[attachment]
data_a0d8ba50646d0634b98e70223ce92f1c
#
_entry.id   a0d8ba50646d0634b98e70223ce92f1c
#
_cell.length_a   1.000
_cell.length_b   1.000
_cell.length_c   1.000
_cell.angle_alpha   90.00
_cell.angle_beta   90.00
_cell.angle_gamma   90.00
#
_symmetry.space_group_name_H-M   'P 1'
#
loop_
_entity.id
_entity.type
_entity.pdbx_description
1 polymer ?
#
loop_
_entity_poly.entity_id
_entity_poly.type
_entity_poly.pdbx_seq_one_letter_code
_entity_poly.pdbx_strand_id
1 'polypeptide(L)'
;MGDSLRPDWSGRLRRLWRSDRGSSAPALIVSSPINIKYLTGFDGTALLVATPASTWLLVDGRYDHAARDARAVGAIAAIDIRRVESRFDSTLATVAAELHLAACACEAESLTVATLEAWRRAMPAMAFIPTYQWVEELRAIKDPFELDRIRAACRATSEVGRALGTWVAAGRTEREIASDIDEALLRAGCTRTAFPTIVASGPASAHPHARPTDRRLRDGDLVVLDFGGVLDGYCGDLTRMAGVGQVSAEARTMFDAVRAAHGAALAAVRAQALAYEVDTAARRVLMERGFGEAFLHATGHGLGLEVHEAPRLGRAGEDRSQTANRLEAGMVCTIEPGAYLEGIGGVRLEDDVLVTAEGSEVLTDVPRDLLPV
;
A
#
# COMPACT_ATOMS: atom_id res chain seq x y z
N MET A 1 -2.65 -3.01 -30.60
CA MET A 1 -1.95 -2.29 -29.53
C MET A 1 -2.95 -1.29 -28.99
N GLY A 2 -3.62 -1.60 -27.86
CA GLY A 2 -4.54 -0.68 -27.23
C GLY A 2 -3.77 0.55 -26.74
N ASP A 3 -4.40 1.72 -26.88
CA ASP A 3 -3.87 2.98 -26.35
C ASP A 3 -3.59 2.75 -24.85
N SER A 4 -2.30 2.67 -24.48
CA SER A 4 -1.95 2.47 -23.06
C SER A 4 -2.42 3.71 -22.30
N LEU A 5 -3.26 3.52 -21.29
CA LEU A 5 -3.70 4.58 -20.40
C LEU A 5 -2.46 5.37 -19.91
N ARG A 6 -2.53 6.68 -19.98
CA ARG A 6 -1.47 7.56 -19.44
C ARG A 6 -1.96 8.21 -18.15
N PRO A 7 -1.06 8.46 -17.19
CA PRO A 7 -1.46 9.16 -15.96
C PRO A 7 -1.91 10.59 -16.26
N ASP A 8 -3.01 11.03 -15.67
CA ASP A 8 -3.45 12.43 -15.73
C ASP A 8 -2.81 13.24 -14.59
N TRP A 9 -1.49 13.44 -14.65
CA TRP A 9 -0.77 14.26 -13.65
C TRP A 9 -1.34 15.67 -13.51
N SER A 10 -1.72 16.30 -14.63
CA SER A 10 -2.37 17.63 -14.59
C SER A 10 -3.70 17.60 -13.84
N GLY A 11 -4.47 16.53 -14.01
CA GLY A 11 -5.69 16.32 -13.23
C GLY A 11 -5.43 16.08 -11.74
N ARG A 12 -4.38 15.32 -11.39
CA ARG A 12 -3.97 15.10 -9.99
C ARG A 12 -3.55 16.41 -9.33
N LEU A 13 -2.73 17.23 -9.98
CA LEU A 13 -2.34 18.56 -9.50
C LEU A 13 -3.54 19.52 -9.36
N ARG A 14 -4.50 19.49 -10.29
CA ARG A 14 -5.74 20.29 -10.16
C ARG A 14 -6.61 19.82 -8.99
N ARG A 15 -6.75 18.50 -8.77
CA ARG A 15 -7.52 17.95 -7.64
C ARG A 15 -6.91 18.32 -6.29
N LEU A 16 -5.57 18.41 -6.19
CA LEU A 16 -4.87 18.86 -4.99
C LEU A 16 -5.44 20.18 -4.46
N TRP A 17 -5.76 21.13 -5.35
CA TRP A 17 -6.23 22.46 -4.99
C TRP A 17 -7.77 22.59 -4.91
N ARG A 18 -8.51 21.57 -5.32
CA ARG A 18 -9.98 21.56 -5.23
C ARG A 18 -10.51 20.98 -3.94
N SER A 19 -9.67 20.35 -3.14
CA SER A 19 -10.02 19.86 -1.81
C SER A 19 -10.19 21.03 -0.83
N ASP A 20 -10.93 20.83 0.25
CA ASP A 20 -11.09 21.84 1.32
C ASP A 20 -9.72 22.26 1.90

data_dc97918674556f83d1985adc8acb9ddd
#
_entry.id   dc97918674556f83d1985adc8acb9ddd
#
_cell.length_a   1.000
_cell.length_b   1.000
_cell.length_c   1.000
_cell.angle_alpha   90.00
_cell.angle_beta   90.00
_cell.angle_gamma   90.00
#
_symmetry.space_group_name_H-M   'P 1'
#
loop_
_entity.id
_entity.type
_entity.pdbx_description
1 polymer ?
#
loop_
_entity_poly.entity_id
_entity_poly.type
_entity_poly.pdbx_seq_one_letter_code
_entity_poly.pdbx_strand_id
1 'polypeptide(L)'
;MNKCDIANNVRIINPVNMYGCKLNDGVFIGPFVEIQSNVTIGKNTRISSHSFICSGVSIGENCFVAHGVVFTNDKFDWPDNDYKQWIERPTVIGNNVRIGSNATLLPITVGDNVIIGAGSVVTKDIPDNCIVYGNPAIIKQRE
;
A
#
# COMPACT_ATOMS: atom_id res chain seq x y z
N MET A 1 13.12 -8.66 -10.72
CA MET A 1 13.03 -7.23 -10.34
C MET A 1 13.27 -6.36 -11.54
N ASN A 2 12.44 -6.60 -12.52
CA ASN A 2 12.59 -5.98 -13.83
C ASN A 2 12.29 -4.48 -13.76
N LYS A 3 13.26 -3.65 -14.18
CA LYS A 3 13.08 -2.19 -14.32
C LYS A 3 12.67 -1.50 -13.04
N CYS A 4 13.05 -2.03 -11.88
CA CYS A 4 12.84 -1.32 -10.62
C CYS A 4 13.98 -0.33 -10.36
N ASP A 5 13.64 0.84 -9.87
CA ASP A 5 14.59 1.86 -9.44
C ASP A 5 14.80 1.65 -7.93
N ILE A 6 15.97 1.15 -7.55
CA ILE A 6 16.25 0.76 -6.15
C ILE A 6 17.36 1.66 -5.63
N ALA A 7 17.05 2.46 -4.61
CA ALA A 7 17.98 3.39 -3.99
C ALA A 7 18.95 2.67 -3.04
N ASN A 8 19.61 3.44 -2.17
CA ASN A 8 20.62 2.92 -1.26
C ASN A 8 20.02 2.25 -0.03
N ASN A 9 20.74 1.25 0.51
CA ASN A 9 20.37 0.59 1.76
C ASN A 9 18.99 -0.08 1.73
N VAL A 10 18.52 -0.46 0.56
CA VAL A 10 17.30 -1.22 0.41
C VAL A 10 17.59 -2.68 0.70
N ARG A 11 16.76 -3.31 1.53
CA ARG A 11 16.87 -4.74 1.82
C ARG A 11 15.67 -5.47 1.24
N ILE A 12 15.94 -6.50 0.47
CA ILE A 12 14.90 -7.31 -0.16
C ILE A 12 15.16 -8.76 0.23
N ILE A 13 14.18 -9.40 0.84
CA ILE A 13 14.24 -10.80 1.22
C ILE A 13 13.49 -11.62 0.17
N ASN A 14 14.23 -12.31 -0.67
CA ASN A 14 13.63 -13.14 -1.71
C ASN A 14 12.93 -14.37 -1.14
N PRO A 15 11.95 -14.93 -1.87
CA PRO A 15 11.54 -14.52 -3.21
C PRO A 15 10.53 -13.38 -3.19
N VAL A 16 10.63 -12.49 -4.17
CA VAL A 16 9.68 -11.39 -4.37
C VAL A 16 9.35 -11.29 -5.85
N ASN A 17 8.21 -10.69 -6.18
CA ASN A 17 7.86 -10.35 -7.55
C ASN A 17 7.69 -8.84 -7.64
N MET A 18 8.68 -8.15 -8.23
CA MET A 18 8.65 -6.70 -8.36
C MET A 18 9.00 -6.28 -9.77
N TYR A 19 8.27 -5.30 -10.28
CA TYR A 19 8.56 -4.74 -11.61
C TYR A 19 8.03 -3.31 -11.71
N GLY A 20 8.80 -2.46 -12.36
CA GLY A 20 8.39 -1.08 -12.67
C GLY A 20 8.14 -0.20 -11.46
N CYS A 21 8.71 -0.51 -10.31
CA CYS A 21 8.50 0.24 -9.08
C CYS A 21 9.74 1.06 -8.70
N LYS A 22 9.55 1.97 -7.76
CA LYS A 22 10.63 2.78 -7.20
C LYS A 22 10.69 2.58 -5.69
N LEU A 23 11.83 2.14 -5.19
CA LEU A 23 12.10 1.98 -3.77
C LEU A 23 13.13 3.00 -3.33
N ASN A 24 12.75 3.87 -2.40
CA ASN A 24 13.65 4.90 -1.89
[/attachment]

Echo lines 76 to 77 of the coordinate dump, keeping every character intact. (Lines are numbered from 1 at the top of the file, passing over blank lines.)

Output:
N LEU A 16 -5.57 18.41 -6.19
CA LEU A 16 -4.87 18.86 -4.99